Why “Disco Mountain”?
I have always loved the look associated with 70’s and early 80’s Disco.
I’m drawn to the whole spectrum from the psychedelic 70’s imagery conjured up by bright oranges and yellows and eye-popping cursive fonts, right through to the neon strip lights and luminous glitter more synonymous with the 80’s. My favourite film is Saturday Night Fever, I am brought in first to the look of the film – most notably the light-up dance floor of 2001 Odyssey discotheque – but also the contrast of the storyline. Saturday Night Fever is a film that is often considered frivolous and shallow but in reality, is a dark and disturbingly honest commentary of some very dark themes.
That light and dark contrast is deeply rooted in my personality, whilst I am, much like disco, loud, vibrant and exhaustingly positive, I am also drawn to what is probably best referred to as “the dark side”. Black Sabbath and Slayer records sit comfortably in my record collection alongside Earth, Wind and Fire, if you ask me what my favourite type of music is I’ll talk passionately about the genre “Doom” and my favourite colour is indeed black.
Disco Mountain is named after a piece of music that brings all this together.
To begin at the start – in 1867 Russian composer Modest Mussorgsky wrote a poem depicting a witches’ sabbath named Night on Bald Mountain. In 1886 Nikolai Rimsky-Korsakov composed his version which was eventually used in the famously terrifying final section of Walt Disney’s 1940’s film Fantasia. It’s a stunningly dramatic and dark piece of classical music.
Cut to the 1970 when various popular music artists started experimenting with bringing classical pieces together with more modern arrangements, the most notable of these is probably A Fifth of Beethoven by Walter Murphy – an incredible track. Meanwhile, David Shire was also working on something similar for a particularly dramatic scene in the film Saturday Night Fever. He reproduced Night on Bald Mountain in a similar style to A Fifth of Beethoven and Night on Disco Mountain was born.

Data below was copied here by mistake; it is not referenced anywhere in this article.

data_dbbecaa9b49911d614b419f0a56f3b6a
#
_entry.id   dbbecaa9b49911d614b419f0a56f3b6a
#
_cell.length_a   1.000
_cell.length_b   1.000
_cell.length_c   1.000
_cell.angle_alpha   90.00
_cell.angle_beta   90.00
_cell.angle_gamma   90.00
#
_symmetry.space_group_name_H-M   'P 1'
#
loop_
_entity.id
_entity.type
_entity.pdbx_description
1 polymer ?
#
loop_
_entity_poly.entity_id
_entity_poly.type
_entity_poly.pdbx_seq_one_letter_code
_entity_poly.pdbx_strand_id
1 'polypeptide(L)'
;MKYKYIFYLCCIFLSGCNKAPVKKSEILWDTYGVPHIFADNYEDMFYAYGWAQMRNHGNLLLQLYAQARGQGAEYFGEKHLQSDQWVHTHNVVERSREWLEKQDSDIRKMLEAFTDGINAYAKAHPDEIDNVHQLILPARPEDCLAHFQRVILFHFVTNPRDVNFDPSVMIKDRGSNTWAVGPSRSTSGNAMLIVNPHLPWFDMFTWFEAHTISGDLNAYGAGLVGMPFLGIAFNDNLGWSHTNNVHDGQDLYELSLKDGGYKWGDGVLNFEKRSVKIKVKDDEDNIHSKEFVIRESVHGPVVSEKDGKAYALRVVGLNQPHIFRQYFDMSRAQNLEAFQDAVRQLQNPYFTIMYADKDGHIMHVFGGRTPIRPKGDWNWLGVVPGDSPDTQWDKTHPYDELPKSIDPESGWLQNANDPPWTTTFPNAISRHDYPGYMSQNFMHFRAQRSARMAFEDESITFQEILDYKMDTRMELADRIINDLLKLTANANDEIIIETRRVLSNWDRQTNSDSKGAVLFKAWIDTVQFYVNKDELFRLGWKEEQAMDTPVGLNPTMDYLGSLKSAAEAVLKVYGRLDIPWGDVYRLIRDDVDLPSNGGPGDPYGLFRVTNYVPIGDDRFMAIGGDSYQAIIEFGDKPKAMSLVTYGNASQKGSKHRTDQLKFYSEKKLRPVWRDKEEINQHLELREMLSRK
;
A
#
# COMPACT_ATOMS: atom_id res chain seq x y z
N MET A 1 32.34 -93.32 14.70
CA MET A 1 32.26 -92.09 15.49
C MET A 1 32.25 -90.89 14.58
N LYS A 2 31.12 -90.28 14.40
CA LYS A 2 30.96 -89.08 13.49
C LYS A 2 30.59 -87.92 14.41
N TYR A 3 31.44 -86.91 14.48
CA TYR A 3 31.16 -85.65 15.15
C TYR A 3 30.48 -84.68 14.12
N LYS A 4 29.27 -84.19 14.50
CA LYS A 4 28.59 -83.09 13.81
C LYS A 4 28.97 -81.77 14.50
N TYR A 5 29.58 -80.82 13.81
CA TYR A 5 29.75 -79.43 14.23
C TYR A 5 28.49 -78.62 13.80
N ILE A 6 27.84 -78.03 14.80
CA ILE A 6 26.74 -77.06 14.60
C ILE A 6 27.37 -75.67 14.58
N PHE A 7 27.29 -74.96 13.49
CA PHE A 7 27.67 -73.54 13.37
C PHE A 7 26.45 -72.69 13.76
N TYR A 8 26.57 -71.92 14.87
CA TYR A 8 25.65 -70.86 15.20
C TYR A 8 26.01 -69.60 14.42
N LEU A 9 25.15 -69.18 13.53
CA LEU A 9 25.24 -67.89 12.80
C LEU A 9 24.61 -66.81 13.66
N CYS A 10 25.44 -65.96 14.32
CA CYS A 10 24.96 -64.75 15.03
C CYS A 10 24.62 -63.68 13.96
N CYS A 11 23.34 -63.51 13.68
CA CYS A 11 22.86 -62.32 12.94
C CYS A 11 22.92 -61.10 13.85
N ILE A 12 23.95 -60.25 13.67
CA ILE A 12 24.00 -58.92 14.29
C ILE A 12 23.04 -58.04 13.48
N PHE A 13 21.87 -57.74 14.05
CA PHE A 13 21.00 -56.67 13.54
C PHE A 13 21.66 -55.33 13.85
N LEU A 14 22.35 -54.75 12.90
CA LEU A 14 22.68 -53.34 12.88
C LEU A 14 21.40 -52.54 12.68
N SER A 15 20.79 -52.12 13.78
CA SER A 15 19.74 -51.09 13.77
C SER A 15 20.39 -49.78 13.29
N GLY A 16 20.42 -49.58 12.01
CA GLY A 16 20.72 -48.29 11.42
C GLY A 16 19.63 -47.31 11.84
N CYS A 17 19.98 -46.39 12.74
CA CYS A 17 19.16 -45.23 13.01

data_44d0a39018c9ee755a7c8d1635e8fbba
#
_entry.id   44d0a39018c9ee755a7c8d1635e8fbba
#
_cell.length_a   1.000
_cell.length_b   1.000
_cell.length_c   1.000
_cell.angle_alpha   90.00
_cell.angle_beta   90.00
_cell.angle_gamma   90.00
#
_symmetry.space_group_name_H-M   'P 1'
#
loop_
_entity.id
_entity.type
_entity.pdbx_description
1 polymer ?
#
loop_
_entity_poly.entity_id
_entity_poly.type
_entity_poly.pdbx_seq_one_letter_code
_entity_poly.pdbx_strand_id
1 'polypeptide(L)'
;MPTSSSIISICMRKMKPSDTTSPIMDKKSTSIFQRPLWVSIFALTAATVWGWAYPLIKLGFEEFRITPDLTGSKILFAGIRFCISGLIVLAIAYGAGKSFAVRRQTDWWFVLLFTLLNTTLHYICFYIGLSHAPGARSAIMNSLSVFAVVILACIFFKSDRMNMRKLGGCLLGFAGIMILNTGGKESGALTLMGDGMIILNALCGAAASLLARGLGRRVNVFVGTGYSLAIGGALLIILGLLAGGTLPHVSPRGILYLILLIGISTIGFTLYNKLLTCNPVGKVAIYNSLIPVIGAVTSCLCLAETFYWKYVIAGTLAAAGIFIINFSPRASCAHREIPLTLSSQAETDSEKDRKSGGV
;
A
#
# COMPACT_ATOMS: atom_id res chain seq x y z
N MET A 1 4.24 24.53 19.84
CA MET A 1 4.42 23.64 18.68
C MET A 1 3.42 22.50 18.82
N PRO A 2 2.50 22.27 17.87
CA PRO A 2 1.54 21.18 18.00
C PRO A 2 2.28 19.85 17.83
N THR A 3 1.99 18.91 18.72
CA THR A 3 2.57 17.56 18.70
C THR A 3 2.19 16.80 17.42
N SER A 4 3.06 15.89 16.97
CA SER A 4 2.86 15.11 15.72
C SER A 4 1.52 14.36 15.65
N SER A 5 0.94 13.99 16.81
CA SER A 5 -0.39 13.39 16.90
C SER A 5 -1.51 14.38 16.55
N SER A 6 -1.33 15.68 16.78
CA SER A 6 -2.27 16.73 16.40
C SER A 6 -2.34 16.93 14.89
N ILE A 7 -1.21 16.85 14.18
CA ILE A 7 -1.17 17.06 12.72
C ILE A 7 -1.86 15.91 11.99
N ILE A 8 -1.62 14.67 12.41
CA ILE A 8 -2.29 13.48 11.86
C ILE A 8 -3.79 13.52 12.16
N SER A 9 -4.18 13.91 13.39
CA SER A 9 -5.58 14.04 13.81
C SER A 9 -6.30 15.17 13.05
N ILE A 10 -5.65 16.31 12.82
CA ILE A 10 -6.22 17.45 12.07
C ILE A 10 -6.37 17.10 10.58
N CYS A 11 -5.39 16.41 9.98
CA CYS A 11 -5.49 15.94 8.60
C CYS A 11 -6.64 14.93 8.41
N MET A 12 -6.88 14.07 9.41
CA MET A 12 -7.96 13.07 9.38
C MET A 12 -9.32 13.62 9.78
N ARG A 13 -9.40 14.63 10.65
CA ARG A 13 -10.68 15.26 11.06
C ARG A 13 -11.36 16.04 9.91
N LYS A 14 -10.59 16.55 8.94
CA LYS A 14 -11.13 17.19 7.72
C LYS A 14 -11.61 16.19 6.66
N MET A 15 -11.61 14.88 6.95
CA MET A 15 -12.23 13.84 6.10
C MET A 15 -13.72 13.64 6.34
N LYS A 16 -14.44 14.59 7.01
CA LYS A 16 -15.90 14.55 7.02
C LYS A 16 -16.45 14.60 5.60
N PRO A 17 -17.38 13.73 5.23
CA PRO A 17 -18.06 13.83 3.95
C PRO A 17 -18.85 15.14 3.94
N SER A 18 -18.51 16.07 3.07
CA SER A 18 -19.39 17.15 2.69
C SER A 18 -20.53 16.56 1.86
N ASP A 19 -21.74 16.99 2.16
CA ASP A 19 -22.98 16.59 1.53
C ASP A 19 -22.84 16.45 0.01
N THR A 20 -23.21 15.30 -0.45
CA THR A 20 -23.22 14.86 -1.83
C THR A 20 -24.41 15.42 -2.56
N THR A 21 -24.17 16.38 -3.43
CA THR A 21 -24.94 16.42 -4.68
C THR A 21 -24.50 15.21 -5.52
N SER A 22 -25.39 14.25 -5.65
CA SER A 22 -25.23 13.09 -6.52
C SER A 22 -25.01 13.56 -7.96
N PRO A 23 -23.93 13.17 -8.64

In 2015 I bought the domain discomountain.com. This was at the very beginning of my journey to becoming a web designer, at that point, I knew I wanted to change my career and digital technology was a path I was exploring, buying a domain that was a tribute to my favourite film played a part in that research. I eventually used the domain to host my web development course final project – a website advertising an imaginary nightclub called Disco Mountain.
In 2019, after establishing myself as a web designer under the banner johamlyn.com I realised I needed to “pivot” my business. I had worked tirelessly to identify a career that would challenge me intellectually whilst simultaneously allowing me to express my true artistic and “vibrant with a touch of darkness” self. I hadn’t been put off when I discovered that lied in tech, a field in which I had zero skills, experience or influence. I had trained, built my client base and the resilience needed to do both those things but somewhere along the line, I had shied away from the “true self” element.
I realised that there are lots of web designers out there (which is a brilliant thing) and if I wanted to stand out and do just the work I loved, building stunning websites for clients whose stories were as unique as the online profiles I created for them, I needed to be a bit more authentic. In essence, I needed to be weirder – I needed to create a unique business with a brand that represented me. One that if people liked it that meant they would like me and my work and if they didn’t that was ok, it meant clearly that they weren’t my ideal client.
When I asked myself what that business should be called the answer was obvious and luckily I already had the domain name.
Going to work every day on Disco Mountain is a dream come true and it’s a place my ideal clients are happy to visit.